The recorded conversation certainly didn't do the Petersens any favors, but only in Arizona would we consider this worthy of a criminal investigation. Even in the worst-case scenario, Goddard allegedly let the treasurer off the hook in return for money given to the state's coffers. It's not as if Goddard personally garnered one penny from the arrangement.

And, of course, just because the Petersens discussed whether the payment could influence the investigation doesn't mean that it did. Goddard's office insists there's a "firewall" between its criminal and civil divisions; one side does not know what the other is doing.

Whether Goddard manipulated the two concurrent deals should have been a relatively easy question.

And, I suspect, it was. The Sheriff's Office just didn't find the answer it was looking for.

If it had found anything sinister, don't you think we'd have an indictment by now?

Instead, the Attorney General's Office tells me that five months have passed since anything has happened in the probe.

Indeed, last October, Goddard sent a letter to County Attorney Andrew Thomas, asking him to recuse himself from the case. Goddard's people say there was no response, and there's no sign of life since.

Neither Thomas' office nor Arpaio's responded to requests seeking comment.

Steve M. Wilson, Goddard's director of communications, said in a prepared statement:

"We have no idea what is taking so long or if any investigative work is still being done. Our office has provided more than 70,000 pages of documents at [Thomas'] request. More than five months have passed since the last of those documents were produced . . .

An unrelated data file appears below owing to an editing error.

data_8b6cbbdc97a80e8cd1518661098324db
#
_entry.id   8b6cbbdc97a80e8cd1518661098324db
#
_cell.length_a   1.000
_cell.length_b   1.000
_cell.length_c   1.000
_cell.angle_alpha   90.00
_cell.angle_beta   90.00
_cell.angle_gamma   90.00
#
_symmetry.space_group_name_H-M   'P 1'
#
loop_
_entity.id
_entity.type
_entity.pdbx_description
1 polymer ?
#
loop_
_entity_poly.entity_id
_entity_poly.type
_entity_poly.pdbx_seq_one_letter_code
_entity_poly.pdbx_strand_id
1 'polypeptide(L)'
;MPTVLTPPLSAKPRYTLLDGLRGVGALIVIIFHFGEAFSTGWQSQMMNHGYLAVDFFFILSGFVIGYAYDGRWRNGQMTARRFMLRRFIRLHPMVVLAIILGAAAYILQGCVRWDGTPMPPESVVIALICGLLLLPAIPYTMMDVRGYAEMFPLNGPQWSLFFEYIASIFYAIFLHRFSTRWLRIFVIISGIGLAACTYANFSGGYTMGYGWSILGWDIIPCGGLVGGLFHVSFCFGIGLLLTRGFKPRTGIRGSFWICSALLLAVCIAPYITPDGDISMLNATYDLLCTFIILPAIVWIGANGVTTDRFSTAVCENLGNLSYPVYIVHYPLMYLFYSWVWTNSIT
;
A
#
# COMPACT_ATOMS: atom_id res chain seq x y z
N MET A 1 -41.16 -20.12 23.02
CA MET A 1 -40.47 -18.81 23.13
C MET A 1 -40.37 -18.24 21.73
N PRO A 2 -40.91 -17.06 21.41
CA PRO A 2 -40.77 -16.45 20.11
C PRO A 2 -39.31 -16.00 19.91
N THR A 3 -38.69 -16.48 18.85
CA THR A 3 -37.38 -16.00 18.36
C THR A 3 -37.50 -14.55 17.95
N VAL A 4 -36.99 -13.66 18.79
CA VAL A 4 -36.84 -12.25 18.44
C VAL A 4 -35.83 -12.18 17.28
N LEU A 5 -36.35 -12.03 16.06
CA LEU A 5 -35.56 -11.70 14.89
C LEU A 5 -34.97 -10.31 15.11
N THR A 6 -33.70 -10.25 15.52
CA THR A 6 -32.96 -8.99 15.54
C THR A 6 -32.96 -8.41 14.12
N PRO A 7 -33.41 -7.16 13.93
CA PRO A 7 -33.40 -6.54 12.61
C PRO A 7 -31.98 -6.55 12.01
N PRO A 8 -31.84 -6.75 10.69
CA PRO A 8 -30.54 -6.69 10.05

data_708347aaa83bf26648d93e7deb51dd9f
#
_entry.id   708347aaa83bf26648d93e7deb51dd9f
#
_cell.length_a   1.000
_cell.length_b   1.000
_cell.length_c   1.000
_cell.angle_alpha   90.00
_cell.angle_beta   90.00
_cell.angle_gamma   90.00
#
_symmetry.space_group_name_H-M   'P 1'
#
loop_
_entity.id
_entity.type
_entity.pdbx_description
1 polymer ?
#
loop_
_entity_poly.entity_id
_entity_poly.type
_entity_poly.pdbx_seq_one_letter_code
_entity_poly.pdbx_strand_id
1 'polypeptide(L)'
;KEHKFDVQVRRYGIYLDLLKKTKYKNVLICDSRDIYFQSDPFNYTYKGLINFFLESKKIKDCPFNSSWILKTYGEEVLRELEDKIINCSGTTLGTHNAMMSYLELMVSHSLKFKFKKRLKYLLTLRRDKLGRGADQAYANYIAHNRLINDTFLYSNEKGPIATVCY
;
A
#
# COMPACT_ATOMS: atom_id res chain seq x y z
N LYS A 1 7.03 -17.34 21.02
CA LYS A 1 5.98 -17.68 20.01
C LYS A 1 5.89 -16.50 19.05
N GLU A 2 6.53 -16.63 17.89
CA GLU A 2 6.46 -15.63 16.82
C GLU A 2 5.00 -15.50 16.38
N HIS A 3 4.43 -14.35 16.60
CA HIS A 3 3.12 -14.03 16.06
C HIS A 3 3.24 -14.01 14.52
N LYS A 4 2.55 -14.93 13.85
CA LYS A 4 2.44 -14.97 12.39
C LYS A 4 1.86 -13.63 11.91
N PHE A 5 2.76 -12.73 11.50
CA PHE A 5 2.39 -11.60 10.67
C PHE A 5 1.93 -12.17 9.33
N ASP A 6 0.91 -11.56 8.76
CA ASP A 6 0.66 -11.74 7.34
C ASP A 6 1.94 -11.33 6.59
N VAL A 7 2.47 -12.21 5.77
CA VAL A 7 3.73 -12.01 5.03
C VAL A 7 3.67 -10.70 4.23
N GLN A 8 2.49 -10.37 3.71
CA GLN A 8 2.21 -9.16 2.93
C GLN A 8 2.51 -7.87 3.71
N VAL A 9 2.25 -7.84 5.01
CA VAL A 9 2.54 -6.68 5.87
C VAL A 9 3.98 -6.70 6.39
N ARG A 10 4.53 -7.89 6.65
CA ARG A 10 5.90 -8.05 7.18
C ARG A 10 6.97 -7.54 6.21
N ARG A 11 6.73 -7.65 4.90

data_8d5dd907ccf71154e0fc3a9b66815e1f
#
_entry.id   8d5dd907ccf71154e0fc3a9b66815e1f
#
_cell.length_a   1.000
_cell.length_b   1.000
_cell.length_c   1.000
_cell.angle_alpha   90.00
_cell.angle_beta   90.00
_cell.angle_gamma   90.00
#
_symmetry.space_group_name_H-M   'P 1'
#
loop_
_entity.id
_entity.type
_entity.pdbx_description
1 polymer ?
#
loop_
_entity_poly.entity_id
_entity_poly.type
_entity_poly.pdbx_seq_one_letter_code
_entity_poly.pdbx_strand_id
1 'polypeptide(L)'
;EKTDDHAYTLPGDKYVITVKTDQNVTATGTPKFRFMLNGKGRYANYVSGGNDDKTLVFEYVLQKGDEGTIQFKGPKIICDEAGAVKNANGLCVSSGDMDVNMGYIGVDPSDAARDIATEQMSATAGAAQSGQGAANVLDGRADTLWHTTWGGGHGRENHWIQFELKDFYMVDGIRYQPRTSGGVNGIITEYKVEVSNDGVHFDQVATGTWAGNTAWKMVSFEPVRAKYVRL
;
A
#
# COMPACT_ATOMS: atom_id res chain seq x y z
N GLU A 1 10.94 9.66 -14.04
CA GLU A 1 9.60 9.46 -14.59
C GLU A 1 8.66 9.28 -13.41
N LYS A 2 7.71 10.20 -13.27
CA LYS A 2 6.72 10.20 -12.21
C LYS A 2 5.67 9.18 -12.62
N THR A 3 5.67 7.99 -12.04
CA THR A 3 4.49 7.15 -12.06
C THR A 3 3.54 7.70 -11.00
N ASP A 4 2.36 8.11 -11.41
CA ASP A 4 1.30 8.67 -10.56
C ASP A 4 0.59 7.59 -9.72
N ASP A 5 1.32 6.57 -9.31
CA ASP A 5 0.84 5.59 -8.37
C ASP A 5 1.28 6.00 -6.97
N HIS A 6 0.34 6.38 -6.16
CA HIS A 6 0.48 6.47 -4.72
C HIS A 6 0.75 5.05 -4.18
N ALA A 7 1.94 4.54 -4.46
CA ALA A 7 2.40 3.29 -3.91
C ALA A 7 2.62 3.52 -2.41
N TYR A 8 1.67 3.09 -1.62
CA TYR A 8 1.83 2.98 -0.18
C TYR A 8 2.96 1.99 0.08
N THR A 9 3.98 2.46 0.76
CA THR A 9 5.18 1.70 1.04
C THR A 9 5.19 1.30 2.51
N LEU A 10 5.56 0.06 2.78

"We have yet to learn of any evidence of wrongdoing by anyone in this office. The investigation has now stretched more than 13 months, and we have no idea when, if ever, it will end."

It's pretty clear that Arpaio and Thomas have no intention of closing this investigation before November. (They are both up for re-election.) For one thing, they're both going to look pretty stupid for grandstanding about an investigation that fizzled.

For another, as long as Goddard is "under investigation," he's hamstrung.

That debate about whether Arpaio's "crime sweeps" are racial profiling? Goddard can't weigh in without looking like he's attacking the agency that's investigating him. That money-for-Honduras flap? The state's chief law enforcement officer can't touch it. Same with any election-law violations that surface during what's sure to be a nasty campaign.

As the investigation into Goddard's dealings enters its 14th month, we ought to be clamoring for Arpaio and Thomas to wrap things up.

We know if they could find a way to indict the guy, they would. But if they can't, they owe it to us to announce that the case is closed.

It's one slow race to the finish after another, these days, whether you're talking a 13-month "investigation" into nothing or a $1.4 billion rail project that doesn't yet have drivers.

In both cases, the train has jumped the track.